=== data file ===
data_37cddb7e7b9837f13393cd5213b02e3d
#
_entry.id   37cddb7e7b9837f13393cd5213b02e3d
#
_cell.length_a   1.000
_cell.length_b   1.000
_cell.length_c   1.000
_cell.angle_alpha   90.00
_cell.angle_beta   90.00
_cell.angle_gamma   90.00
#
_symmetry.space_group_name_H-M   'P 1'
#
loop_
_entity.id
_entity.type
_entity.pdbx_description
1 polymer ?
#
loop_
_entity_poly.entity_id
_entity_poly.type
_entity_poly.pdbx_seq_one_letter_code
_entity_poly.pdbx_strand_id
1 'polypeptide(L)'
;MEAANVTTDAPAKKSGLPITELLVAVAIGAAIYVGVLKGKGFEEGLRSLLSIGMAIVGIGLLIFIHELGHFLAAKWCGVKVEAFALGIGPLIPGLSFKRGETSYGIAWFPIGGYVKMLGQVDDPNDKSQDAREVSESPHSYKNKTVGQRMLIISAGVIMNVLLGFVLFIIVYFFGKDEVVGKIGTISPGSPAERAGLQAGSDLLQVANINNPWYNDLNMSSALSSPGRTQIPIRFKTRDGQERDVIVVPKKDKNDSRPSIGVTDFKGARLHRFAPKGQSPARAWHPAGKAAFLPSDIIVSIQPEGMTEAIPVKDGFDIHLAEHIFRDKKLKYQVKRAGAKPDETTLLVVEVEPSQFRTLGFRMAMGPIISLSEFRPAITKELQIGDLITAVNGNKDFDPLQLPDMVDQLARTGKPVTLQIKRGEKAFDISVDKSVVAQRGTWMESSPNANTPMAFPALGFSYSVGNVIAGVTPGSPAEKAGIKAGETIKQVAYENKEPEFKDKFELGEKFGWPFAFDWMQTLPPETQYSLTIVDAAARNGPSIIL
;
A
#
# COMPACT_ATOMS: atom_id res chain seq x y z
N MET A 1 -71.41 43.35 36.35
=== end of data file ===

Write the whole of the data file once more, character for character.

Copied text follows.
data_37cddb7e7b9837f13393cd5213b02e3d
#
_entry.id   37cddb7e7b9837f13393cd5213b02e3d
#
_cell.length_a   1.000
_cell.length_b   1.000
_cell.length_c   1.000
_cell.angle_alpha   90.00
_cell.angle_beta   90.00
_cell.angle_gamma   90.00
#
_symmetry.space_group_name_H-M   'P 1'
#
loop_
_entity.id
_entity.type
_entity.pdbx_description
1 polymer ?
#
loop_
_entity_poly.entity_id
_entity_poly.type
_entity_poly.pdbx_seq_one_letter_code
_entity_poly.pdbx_strand_id
1 'polypeptide(L)'
;MEAANVTTDAPAKKSGLPITELLVAVAIGAAIYVGVLKGKGFEEGLRSLLSIGMAIVGIGLLIFIHELGHFLAAKWCGVKVEAFALGIGPLIPGLSFKRGETSYGIAWFPIGGYVKMLGQVDDPNDKSQDAREVSESPHSYKNKTVGQRMLIISAGVIMNVLLGFVLFIIVYFFGKDEVVGKIGTISPGSPAERAGLQAGSDLLQVANINNPWYNDLNMSSALSSPGRTQIPIRFKTRDGQERDVIVVPKKDKNDSRPSIGVTDFKGARLHRFAPKGQSPARAWHPAGKAAFLPSDIIVSIQPEGMTEAIPVKDGFDIHLAEHIFRDKKLKYQVKRAGAKPDETTLLVVEVEPSQFRTLGFRMAMGPIISLSEFRPAITKELQIGDLITAVNGNKDFDPLQLPDMVDQLARTGKPVTLQIKRGEKAFDISVDKSVVAQRGTWMESSPNANTPMAFPALGFSYSVGNVIAGVTPGSPAEKAGIKAGETIKQVAYENKEPEFKDKFELGEKFGWPFAFDWMQTLPPETQYSLTIVDAAARNGPSIIL
;
A
#
# COMPACT_ATOMS: atom_id res chain seq x y z
N MET A 1 -71.41 43.35 36.35